Both Seaford and Laurel are vying to be selected for Hometown Takeover, a six-episode special on the cable network HGTV, set to air in 2021. The show is a spinoff of the highly rated “Home Town,” in which husband and wife Ben and Erin Napier restore old houses in their hometown of Laurel, Miss.
“What about breathing new life into an entire town that’s struggling and in need of some TLC?” HGTV said in announcing the new show. “Now there’s a challenge. But that’s precisely what HGTV has in mind.”
Both Laurel and Seaford have prepared short videos and submitted them to HGTV. Laurel’s application was prepared by members of the Laurel Redevelopment Corporation (LRC). The newly formed Western Sussex Revitalization Corporation put together Seaford’s application.
Maria Brooke with the Western Sussex Revitalization Corporation told the Seaford City Council Tuesday night that HGTV “was very general in what they are looking for.”
“I don’t know that they really know what they are looking for,” she added. “But Seaford has a lot of opportunity for renovation. We may have a shot.”
Similarly, Brian Shannon with the LRC believes that Laurel is a good Home Town Takeover candidate. “We certainly fit all the credentials, and then some,” he said, speaking by phone from his office. “One thing in our favor is that the hosts, Ben and Erin, are from Laurel, Miss. We played that up a little bit.”
In putting together its application, Laurel enlisted the help of Lee Ann Walling, founder of Cedar Creek Planning and Communications and former chief of planning for the Delaware Department of Natural Resources and Environmental Control (DNREC), and Ed Lewandowski, in charge of coastal community development with the Delaware Sea Grant program.
The video that Walling created is narrated by Chris Slavens, a member of the Laurel Historical Society board of directors, and Ashley Scye, the new owner of a Habitat for Humanity house on Oak Street. It also prominently features a cardboard cutout of the Napiers, which appears in nearly every scene.
Slavens points out that Laurel has more than 800 historic structures, “more than anyone else on the Delmarva Peninsula.” Scye says that while some Laurel homes, including hers, have been renovated, the town still faces challenges. “Our business district and many of our historic homes need a lot of TLC,” she says.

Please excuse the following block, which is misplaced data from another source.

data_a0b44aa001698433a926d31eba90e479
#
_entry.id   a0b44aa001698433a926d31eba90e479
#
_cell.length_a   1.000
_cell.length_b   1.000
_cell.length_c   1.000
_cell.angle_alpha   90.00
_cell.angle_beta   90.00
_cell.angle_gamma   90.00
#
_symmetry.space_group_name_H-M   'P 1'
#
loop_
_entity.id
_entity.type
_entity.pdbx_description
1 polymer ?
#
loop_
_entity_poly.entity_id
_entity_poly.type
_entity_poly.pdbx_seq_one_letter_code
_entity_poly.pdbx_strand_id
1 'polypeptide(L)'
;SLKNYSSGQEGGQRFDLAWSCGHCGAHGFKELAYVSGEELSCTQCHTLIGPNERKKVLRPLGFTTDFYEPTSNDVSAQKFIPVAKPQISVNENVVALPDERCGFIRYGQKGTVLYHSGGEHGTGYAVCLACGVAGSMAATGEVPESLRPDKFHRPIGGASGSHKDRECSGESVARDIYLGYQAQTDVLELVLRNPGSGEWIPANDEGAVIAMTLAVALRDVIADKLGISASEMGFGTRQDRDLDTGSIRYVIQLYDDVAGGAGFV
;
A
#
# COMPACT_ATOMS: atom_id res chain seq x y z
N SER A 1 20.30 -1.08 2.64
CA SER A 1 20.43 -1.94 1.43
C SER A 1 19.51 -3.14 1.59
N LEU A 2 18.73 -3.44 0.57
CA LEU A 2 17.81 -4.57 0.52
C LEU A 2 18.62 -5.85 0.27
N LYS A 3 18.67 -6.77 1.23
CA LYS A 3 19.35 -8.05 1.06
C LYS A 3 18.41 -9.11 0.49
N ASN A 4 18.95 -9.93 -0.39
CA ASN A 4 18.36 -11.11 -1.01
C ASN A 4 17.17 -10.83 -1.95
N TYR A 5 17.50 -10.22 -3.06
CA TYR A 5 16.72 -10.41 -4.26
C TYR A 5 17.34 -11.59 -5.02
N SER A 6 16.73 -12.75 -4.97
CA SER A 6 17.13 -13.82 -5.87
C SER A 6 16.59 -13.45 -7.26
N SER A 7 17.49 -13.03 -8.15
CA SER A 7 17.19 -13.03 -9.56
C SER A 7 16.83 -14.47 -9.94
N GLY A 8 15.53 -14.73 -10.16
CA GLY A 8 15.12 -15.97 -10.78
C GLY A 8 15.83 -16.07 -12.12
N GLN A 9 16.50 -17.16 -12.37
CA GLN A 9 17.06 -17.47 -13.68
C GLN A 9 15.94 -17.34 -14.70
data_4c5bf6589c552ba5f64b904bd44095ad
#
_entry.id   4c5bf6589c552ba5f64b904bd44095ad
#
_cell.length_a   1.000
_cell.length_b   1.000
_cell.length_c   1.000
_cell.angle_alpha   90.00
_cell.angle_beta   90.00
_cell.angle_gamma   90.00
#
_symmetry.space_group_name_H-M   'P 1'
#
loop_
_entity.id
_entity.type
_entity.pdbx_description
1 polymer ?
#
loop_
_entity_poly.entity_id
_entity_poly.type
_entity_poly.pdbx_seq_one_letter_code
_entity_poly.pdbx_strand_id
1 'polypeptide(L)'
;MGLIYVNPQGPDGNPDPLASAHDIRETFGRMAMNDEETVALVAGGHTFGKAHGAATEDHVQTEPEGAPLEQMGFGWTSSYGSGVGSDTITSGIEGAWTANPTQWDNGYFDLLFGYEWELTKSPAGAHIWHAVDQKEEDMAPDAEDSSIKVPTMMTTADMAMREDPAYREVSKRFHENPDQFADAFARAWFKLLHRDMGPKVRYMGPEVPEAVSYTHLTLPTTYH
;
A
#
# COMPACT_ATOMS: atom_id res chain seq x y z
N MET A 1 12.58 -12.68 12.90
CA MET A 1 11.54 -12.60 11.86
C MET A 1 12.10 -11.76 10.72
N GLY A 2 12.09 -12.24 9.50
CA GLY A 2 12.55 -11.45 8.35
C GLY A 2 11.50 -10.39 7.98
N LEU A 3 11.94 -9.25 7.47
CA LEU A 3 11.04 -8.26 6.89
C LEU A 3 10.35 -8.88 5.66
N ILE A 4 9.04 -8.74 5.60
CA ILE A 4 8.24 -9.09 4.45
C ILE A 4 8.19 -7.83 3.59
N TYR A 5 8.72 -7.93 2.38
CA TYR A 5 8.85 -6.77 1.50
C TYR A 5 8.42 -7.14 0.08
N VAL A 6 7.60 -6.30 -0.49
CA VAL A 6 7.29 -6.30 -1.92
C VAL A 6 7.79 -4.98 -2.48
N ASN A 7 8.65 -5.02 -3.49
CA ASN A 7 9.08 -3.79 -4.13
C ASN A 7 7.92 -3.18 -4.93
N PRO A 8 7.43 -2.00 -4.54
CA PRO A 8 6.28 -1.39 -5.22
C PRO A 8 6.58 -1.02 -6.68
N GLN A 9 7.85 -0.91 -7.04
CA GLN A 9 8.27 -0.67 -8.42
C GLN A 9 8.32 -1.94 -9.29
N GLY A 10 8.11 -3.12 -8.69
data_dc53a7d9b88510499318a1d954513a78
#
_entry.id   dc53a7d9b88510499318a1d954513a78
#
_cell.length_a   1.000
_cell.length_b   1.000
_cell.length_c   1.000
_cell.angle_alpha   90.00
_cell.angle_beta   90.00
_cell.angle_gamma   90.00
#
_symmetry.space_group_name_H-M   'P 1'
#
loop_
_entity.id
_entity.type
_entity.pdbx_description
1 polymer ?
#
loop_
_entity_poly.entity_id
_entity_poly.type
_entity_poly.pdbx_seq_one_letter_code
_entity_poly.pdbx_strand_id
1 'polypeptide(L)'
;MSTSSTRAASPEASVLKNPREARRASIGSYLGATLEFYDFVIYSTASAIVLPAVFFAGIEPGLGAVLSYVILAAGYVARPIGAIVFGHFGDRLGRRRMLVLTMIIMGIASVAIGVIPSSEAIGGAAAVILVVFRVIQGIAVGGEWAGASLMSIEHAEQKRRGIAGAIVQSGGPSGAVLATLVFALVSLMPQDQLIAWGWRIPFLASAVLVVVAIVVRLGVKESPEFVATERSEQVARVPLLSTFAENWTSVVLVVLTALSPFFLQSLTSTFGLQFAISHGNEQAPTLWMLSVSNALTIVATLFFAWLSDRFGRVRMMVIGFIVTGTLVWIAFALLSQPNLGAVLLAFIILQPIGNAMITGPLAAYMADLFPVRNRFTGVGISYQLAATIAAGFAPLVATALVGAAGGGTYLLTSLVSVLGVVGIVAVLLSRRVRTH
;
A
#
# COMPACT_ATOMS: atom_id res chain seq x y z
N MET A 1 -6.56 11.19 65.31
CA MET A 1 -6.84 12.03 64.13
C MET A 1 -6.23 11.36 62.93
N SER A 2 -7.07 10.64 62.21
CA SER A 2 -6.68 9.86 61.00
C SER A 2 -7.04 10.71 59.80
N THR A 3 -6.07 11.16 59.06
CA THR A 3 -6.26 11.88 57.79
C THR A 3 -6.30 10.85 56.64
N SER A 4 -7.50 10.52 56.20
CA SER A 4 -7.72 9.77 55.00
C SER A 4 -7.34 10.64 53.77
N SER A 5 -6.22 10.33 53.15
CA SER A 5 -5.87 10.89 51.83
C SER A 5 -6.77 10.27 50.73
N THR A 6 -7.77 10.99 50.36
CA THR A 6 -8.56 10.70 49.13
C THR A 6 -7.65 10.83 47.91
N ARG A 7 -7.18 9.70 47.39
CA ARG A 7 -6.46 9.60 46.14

“Our business district is no longer the center of town, and our old storefronts could use a makeover,” Shannon said. “And if they want to come in and fix up housing stock, we can certainly accommodate that. We hope that they will start the process to making Laurel better and to put us in the spotlight. This could be the spark, the start of something great for Laurel.”
Seaford’s application video, which Brooke shows to city council members Tuesday night, is set to the Beatles tune “In My Life.” It shows scenes around town, including the walk along the Nanticoke River, the fire department and city hall, and the Ross Mansion. It also reflects on Seaford’s history as a “Cinderella town” after the DuPont Co. located its first nylon plant there. “The country was just coming out of the Depression and everyone was envious of Seaford,” local historian Jim Bowden says.
But now, “Cinderella has lost some of her sparkle,” Brooke, who is the video’s narrator, says. “We have spots that need a little bit of sparkle.”
The video includes interviews with several community residents. Seaford native Clarke Tobin says that Seaford “has so much to offer.” The city is close to the ocean and to the Delaware and Chesapeake bays, but “still a little country town.”
Tobin predicts a rosy future for his hometown.
“Seaford will revitalize,” he says. “And it will come from the people who are a part of our community.”
Brooke told the city council members that applications to be on Home Town Takeover were open to towns across the country. “We feel that we are one of many who want to be a part of this,” she added. “But we feel that we have a good chance.”